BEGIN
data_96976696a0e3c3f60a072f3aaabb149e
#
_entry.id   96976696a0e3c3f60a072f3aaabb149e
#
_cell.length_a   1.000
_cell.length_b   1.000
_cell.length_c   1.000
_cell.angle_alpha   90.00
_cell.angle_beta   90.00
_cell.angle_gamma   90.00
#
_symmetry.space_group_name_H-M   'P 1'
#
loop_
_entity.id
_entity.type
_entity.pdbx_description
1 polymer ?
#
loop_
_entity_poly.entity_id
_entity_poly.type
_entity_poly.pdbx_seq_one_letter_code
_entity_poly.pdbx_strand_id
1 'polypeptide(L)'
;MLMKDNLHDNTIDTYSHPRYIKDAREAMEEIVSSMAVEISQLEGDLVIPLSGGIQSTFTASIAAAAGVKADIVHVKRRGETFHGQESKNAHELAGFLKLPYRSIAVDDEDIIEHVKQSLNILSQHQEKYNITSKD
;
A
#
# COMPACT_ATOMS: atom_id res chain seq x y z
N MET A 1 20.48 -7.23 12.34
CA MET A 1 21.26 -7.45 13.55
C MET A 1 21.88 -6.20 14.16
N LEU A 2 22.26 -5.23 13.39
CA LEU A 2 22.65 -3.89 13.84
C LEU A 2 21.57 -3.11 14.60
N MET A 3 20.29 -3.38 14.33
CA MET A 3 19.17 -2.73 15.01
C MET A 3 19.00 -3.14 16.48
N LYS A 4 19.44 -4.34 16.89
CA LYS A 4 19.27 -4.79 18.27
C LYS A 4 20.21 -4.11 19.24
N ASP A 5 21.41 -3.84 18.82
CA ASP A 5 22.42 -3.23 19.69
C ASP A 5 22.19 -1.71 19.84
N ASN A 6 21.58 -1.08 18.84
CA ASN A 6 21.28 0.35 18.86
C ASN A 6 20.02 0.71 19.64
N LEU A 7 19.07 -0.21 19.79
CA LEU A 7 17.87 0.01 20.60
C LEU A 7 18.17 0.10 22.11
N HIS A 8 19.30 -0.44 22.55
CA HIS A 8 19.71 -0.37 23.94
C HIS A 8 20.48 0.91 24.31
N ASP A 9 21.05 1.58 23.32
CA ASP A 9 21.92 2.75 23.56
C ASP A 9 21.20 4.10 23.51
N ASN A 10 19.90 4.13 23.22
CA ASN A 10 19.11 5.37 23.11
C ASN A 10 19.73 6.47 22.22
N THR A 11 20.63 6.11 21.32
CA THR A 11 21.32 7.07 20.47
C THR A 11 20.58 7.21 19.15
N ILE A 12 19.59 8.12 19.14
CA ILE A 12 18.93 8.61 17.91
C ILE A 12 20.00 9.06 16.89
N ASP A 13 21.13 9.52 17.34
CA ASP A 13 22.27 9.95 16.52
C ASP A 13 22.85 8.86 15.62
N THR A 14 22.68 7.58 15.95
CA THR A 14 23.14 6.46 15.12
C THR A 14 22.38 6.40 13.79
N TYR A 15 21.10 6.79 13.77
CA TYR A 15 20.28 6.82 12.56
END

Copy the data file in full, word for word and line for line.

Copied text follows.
data_96976696a0e3c3f60a072f3aaabb149e
#
_entry.id   96976696a0e3c3f60a072f3aaabb149e
#
_cell.length_a   1.000
_cell.length_b   1.000
_cell.length_c   1.000
_cell.angle_alpha   90.00
_cell.angle_beta   90.00
_cell.angle_gamma   90.00
#
_symmetry.space_group_name_H-M   'P 1'
#
loop_
_entity.id
_entity.type
_entity.pdbx_description
1 polymer ?
#
loop_
_entity_poly.entity_id
_entity_poly.type
_entity_poly.pdbx_seq_one_letter_code
_entity_poly.pdbx_strand_id
1 'polypeptide(L)'
;MLMKDNLHDNTIDTYSHPRYIKDAREAMEEIVSSMAVEISQLEGDLVIPLSGGIQSTFTASIAAAAGVKADIVHVKRRGETFHGQESKNAHELAGFLKLPYRSIAVDDEDIIEHVKQSLNILSQHQEKYNITSKD
;
A
#
# COMPACT_ATOMS: atom_id res chain seq x y z
N MET A 1 20.48 -7.23 12.34
CA MET A 1 21.26 -7.45 13.55
C MET A 1 21.88 -6.20 14.16
N LEU A 2 22.26 -5.23 13.39
CA LEU A 2 22.65 -3.89 13.84
C LEU A 2 21.57 -3.11 14.60
N MET A 3 20.29 -3.38 14.33
CA MET A 3 19.17 -2.73 15.01
C MET A 3 19.00 -3.14 16.48
N LYS A 4 19.44 -4.34 16.89
CA LYS A 4 19.27 -4.79 18.27
C LYS A 4 20.21 -4.11 19.24
N ASP A 5 21.41 -3.84 18.82
CA ASP A 5 22.42 -3.23 19.69
C ASP A 5 22.19 -1.71 19.84
N ASN A 6 21.58 -1.08 18.84
CA ASN A 6 21.28 0.35 18.86
C ASN A 6 20.02 0.71 19.64
N LEU A 7 19.07 -0.21 19.79
CA LEU A 7 17.87 0.01 20.60
C LEU A 7 18.17 0.10 22.11
N HIS A 8 19.30 -0.44 22.55
CA HIS A 8 19.71 -0.37 23.94
C HIS A 8 20.48 0.91 24.31
N ASP A 9 21.05 1.58 23.32
CA ASP A 9 21.92 2.75 23.56
C ASP A 9 21.20 4.10 23.51
N ASN A 10 19.90 4.13 23.22
CA ASN A 10 19.11 5.37 23.11
C ASN A 10 19.73 6.47 22.22
N THR A 11 20.63 6.11 21.32
CA THR A 11 21.32 7.07 20.47
C THR A 11 20.58 7.21 19.15
N ILE A 12 19.59 8.12 19.14
CA ILE A 12 18.93 8.61 17.91
C ILE A 12 20.00 9.06 16.89
N ASP A 13 21.13 9.52 17.34
CA ASP A 13 22.27 9.95 16.52
C ASP A 13 22.85 8.86 15.62
N THR A 14 22.68 7.58 15.95
CA THR A 14 23.14 6.46 15.12
C THR A 14 22.38 6.40 13.79
N TYR A 15 21.10 6.79 13.77
CA TYR A 15 20.28 6.82 12.56